3 BUILDING A STRONG, SUSTAINABLE ECONOMY
ECONOMIC GROWTH IS OUR TOP PRIORITY - BUT NOT AT ANY COST. WE MUST RECOGNISE THAT ECONOMIC GROWTH AND THE PROTECTION OF OUR WORLD FOR THE FUTURE GO HAND IN HAND. THE CHALLENGE IS TO MAKE ECONOMIC GROWTH SUSTAINABLE, BREAKING THE LINK WITH ENVIRONMENTAL DAMAGE
3.1 We are committed to pursuing the goal of sustainable development in an integrated way, through a
sustainable, innovative and productive economy that delivers high levels of employment, and a just society that promotes social inclusion, sustainable communities and personal well-being. This will be done in ways that protect and enhance the physical and natural environment, and use resources and energy as efficiently as possible.
3.2 The chapters that follow describe the future we are building: improving the well-being of people in Scotland, supporting Scotland's thriving communities, protecting our natural resources for the long term, and making a fair global contribution. A strong, sustainable economy has a key role to play in securing this future.
3.3 The Framework for Economic Development in Scotland ( FEDS) 3 articulates a clear vision - to raise the quality of life of the Scottish people, through increasing economic opportunities for all on a socially and environmentally sustainable basis. These priorities are reflected in our strategy for the Enterprise Networks, A Smart, Successful Scotland4.
Kilmarnock Company gives off good vibes for the environment
Kilmarnock-based Dana Glacier Vandervell Bearings ( DGVB) manufactures aluminium and bronze bimetallic materials for bearing components.
DGVB, which employs around 500 at its Kilmarnock site, won a national Vision in Business for the Environment ( VIBES) award in December 2004 in the large company category. Through improved environmental measures the company has cut copper and lead emissions to air by more than 50 per cent, saving £43,000 in 2003 alone. The reduction in material usage produced further savings of £26,000.
Image: Ocean Power Delivery LtdThe closure plan of an oil-fired power plant on site reduced oil usage by 49% between 2002-2004. Lead emissions to water also decreased by 44% over this same period. Energy was reduced and material utilisation improved through revising and optimising working procedures.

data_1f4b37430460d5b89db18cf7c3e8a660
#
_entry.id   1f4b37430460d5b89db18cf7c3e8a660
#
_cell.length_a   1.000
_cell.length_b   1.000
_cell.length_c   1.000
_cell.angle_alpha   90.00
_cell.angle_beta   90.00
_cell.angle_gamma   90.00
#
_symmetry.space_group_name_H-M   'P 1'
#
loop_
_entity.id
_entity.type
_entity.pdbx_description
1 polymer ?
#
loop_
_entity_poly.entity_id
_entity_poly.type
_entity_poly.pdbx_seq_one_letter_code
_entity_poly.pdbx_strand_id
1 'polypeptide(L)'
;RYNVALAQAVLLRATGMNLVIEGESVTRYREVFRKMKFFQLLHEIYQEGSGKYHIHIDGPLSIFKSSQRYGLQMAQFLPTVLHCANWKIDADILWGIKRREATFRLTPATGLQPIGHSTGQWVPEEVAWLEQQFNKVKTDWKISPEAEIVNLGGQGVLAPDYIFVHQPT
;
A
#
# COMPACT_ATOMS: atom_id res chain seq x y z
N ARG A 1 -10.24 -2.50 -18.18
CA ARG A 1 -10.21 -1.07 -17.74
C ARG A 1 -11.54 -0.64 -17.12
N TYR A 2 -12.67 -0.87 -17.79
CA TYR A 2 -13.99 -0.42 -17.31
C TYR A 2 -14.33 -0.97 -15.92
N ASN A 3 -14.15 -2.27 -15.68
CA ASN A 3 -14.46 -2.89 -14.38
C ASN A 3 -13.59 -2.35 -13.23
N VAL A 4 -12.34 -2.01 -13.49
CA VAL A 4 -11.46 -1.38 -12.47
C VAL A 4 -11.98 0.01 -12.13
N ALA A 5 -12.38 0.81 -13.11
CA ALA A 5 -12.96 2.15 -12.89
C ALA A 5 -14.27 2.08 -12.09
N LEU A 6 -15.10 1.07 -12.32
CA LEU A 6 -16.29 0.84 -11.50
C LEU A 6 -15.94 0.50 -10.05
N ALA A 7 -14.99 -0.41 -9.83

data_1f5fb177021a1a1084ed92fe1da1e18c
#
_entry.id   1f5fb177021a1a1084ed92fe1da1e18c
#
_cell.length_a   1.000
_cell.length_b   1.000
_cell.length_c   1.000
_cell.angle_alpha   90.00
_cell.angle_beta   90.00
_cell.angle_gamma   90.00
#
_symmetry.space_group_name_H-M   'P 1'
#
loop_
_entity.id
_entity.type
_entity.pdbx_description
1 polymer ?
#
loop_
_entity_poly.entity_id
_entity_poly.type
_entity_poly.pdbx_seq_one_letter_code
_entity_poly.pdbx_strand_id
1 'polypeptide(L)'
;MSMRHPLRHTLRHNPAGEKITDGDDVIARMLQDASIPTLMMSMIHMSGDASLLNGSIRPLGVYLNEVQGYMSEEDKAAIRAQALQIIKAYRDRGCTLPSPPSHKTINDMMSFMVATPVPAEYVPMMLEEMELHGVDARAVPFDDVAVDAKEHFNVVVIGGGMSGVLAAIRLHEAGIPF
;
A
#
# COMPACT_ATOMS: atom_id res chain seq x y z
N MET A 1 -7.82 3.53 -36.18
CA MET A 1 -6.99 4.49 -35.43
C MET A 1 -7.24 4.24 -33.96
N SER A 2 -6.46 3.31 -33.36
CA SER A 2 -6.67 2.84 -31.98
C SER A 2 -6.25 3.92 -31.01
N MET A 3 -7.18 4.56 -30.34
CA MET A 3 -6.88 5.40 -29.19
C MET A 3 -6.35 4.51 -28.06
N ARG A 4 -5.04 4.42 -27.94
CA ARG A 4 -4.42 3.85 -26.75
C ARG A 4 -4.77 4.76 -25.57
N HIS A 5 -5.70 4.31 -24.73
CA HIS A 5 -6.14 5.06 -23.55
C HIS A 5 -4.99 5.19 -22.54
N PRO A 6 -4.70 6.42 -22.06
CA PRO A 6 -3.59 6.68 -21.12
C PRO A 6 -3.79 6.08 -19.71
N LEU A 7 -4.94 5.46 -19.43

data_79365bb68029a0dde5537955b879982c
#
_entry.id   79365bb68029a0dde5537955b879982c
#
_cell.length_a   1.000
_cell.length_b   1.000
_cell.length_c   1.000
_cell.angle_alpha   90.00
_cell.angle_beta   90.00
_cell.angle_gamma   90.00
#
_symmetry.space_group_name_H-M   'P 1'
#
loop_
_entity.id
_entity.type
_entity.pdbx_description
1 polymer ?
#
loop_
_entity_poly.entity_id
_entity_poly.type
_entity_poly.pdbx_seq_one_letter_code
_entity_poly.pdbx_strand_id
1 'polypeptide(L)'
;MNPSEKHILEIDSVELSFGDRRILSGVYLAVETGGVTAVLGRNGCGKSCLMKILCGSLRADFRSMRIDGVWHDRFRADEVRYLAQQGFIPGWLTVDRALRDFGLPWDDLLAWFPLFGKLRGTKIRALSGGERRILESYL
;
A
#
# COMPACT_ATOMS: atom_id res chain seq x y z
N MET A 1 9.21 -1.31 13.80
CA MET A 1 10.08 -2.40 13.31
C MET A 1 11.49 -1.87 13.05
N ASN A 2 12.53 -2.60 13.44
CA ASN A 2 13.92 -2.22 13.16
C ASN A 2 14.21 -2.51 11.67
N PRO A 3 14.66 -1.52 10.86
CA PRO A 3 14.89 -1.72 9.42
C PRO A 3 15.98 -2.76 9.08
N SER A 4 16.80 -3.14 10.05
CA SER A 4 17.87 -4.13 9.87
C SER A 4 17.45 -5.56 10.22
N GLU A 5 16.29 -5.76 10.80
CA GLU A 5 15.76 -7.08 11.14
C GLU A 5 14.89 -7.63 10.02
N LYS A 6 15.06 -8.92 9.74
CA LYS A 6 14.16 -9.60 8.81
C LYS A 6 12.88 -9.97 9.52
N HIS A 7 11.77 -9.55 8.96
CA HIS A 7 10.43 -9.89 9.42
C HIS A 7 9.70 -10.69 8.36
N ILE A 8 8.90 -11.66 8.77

DGVB has a specific environmental policy which is displayed on the intranet site and company website and also has a designated 'Environmental Champion'. Company representatives discuss and highlight the policy with their customers on a one-to-one basis. Furthermore, all suppliers are audited and complete an assessment of environmental matters.
3.4 This economic framework is complemented by the Executive's commitment to Closing the Opportunity Gap. The six objectives of Closing the Opportunity Gap5 will tackle poverty and disadvantage, including action to increase the chances of sustained employment for the vulnerable and disadvantaged; to improve the confidence and skills of the most disadvantaged children and young people; and to increase the rate of improvement of the health status of people living in the most deprived communities.
3.5 Economic growth is our top priority - but not at any cost. We must recognise that economic growth and the protection of our world for the future go hand in hand. The challenge is to make economic growth sustainable, breaking the link with environmental damage. To achieve this we need to make dramatic improvements in business resource efficiency, to seize the economic opportunities that sustainable development represents and to become more mindful as businesses and consumers of the social and environmental consequences of the way we live our lives.
3.6 The actions in this strategy reinforce the approach set out in FEDS and will help us deliver sustainable economic development in Scotland: improving transport, investing in infrastructure, regenerating communities, protecting our natural resources and releasing the skills and creativity of Scotland's people.
3.7 Our vision is of a vibrant, low-carbon economy with Scotland a leader in green enterprise. In exploiting business opportunities, we want to focus on innovation and high value activity. By improving resource efficiency, we can compete more effectively in global markets. The recently published Going for green growth: a green jobs strategy for Scotland6 highlights the wealth of business and employment opportunities arising from the shift towards a sustainable future and the potential in sectors like waste management, recycling and renewable energy.
3.8 It also highlights how companies of all types and sizes can improve their productivity and competitiveness by using resources more efficiently. Improving productivity through smarter use of resources, whether water, energy, or raw materials, can help increase the competitiveness of Scottish businesses, safeguarding jobs and providing a basis for further job creation.
3.9 There is huge scope for improvement in Scotland. An estimated £1.3 billion is lost to the Scottish economy every year through energy wastage. In addition, the unproductive use of resources costs the manufacturing sector in Scotland around £300 million every year, which could be reduced by waste minimisation.
3.10 Becoming more energy efficient is a major priority for Scotland, for both economic and environmental reasons. Energy efficiency measures are expected to contribute half of the UK's objective of a 60% reduction in carbon dioxide emissions by 2050. Energy efficiency has a key role to play in our approach to the problem of climate change - possibly the biggest long-term threat facing businesses in Scotland.
3.11 The business case for sustainability is simple. Smarter use of resources does not just make good economic sense; it is absolutely essential for our long-term survival.